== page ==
This is a blog with spoiler free reviews. Most will be Fantasy, Science Fiction, and Horror, but there will be some books in other genres, including the occasional Non-Fiction review. There is an ongoing series of Cover Reveal Round-Ups, and sometimes I'll write an article on something that interests me.

27 May, 2013


Cover art by Jackie Morris


ISBN: 978-0-00-744413-7
Pages: 535
Publisher: HarperVoyager UK
First published: 1 March 2013
This edition published: 14 March 2013

On the cover:

Dragons will fly over Kelsingra once more...
Dragon blood and scales, dragon liver and eyes and teeth. All required ingredients for medicines with near-miraculous healing powers. The legendary blue dragon Tintaglia is dying of wounds inflicted by hunters sent by the Duke of Chalced, who meanwhile preserves his dwindling life by consuming the blood of the dragon’s poet Selden Vestrit.

If Tintaglia perishes, her ancestral memories will die with her. And the dragons in the ancient city of Kelsingra will lose the secret knowledge they need to survive. Their keepers immerse themselves in the dangerously addictive memory-stone records of the city in the hope of recovering the Elderling magic that once allowed humans and dragons to co-exist. In doing so they risk losing their own identities, even their lives.

And danger threatens from beyond the city, too. For war is coming: war between dragonkind and those who would destroy them.

    This novel is really the end of a long journey, one that begun in Ship of Magic , the first book of the Liveship Traders Trilogy, continued in The Tawny Man trilogy, to end here with the fourth book in The Rain Wild Chronicles. It is the story of the return of dragons to the Realm of the Elderlings, the story of the end of one era and the beginning of a new one.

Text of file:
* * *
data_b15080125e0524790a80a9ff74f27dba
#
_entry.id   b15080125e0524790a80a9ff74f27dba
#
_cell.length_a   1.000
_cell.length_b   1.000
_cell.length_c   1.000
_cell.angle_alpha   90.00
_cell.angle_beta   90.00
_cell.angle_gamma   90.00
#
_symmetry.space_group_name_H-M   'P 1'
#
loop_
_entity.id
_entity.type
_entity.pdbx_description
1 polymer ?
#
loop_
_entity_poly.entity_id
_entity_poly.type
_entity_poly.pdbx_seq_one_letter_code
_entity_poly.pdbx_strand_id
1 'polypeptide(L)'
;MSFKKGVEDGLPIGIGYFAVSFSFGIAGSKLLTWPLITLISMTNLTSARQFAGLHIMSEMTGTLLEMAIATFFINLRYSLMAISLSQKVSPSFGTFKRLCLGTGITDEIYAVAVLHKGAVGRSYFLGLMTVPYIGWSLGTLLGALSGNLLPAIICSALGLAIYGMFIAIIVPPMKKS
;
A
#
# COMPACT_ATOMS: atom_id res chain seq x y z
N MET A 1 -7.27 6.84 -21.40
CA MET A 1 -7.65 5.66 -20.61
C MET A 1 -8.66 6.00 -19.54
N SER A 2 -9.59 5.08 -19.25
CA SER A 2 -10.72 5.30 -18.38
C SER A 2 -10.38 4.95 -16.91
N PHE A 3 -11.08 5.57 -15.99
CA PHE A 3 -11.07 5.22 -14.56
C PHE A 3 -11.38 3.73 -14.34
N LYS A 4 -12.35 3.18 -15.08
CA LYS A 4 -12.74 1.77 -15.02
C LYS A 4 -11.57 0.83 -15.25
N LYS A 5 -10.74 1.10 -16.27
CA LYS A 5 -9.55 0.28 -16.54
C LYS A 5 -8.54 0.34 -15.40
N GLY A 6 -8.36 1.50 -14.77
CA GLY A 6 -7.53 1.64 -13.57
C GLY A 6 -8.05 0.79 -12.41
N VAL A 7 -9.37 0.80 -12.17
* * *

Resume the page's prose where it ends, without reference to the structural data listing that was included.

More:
Dragon lore has been an important part of The Rain Wild Chronicles, in some ways it can be said to be the central theme of the quartet of books. We really learn a lot more about how dragons work in Hobb's world here, and much more about how they relate to the Elderlings. It's really a testament to Hobb's writing abilities that there is so much information being divulged in this book without there ever being parts that are info-dumping.
   The dragon lore is integrated in the story, and is very much a part of it. At times it's also something that adds tension and suspense. Hobb also manages to give the dragons a natural lace in the world, they don't feel like they are a beast that is inserted into a more realistic setting. They are a part of the setting and when it comes to the story of this quartet they actually add much to the worldbuilding as a whole.

   Worldbuilding is an important part of not just this novel but the whole of The Rain Wild Chronicles, although a more correct term would be society building. Throughout the story we have seen the characters grow from a group of outcasts into a whole new society, one that is integrated with the dragons and will undoubtedly play an important part in the world Hobb has created.
   All of this culminates in this novel. This is where we get (most of) the answers to what all that has gone before really means, all the while getting some glimpses that raises questions of what this will mean for the future.
   Hobb has managed to make all this an organic experience, a growth that blooms here at the end of this part of the story. And there is more layers to this than just the immediate one that the story of the dragon keepers suggests. We get to see how this all links back to the Elderlings, a lost people that has left traces that can be seen throughout Hobb's world.